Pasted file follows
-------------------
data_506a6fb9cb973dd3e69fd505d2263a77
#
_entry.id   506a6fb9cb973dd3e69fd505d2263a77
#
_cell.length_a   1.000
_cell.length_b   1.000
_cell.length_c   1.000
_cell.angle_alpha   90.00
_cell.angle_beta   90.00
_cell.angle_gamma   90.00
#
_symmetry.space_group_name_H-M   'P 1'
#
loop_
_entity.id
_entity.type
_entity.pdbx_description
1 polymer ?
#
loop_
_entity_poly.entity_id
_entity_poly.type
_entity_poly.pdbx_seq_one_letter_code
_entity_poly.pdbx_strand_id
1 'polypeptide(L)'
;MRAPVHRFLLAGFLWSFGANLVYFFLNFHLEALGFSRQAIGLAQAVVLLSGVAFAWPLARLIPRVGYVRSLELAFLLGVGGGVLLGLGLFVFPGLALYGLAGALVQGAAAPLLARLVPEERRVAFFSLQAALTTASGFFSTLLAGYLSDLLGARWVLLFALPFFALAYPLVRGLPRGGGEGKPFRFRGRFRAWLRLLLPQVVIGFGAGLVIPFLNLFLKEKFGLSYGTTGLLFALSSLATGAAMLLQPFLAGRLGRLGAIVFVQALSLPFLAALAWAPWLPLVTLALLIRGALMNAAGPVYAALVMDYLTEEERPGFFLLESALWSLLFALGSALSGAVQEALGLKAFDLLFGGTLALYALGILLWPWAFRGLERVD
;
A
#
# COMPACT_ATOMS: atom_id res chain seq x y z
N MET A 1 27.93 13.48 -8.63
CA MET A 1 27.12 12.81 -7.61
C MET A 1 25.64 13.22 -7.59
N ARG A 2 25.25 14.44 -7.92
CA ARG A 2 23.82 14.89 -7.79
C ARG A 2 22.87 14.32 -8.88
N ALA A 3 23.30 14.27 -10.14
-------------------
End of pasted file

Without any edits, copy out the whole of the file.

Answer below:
data_506a6fb9cb973dd3e69fd505d2263a77
#
_entry.id   506a6fb9cb973dd3e69fd505d2263a77
#
_cell.length_a   1.000
_cell.length_b   1.000
_cell.length_c   1.000
_cell.angle_alpha   90.00
_cell.angle_beta   90.00
_cell.angle_gamma   90.00
#
_symmetry.space_group_name_H-M   'P 1'
#
loop_
_entity.id
_entity.type
_entity.pdbx_description
1 polymer ?
#
loop_
_entity_poly.entity_id
_entity_poly.type
_entity_poly.pdbx_seq_one_letter_code
_entity_poly.pdbx_strand_id
1 'polypeptide(L)'
;MRAPVHRFLLAGFLWSFGANLVYFFLNFHLEALGFSRQAIGLAQAVVLLSGVAFAWPLARLIPRVGYVRSLELAFLLGVGGGVLLGLGLFVFPGLALYGLAGALVQGAAAPLLARLVPEERRVAFFSLQAALTTASGFFSTLLAGYLSDLLGARWVLLFALPFFALAYPLVRGLPRGGGEGKPFRFRGRFRAWLRLLLPQVVIGFGAGLVIPFLNLFLKEKFGLSYGTTGLLFALSSLATGAAMLLQPFLAGRLGRLGAIVFVQALSLPFLAALAWAPWLPLVTLALLIRGALMNAAGPVYAALVMDYLTEEERPGFFLLESALWSLLFALGSALSGAVQEALGLKAFDLLFGGTLALYALGILLWPWAFRGLERVD
;
A
#
# COMPACT_ATOMS: atom_id res chain seq x y z
N MET A 1 27.93 13.48 -8.63
CA MET A 1 27.12 12.81 -7.61
C MET A 1 25.64 13.22 -7.59
N ARG A 2 25.25 14.44 -7.92
CA ARG A 2 23.82 14.89 -7.79
C ARG A 2 22.87 14.32 -8.88
N ALA A 3 23.30 14.27 -10.14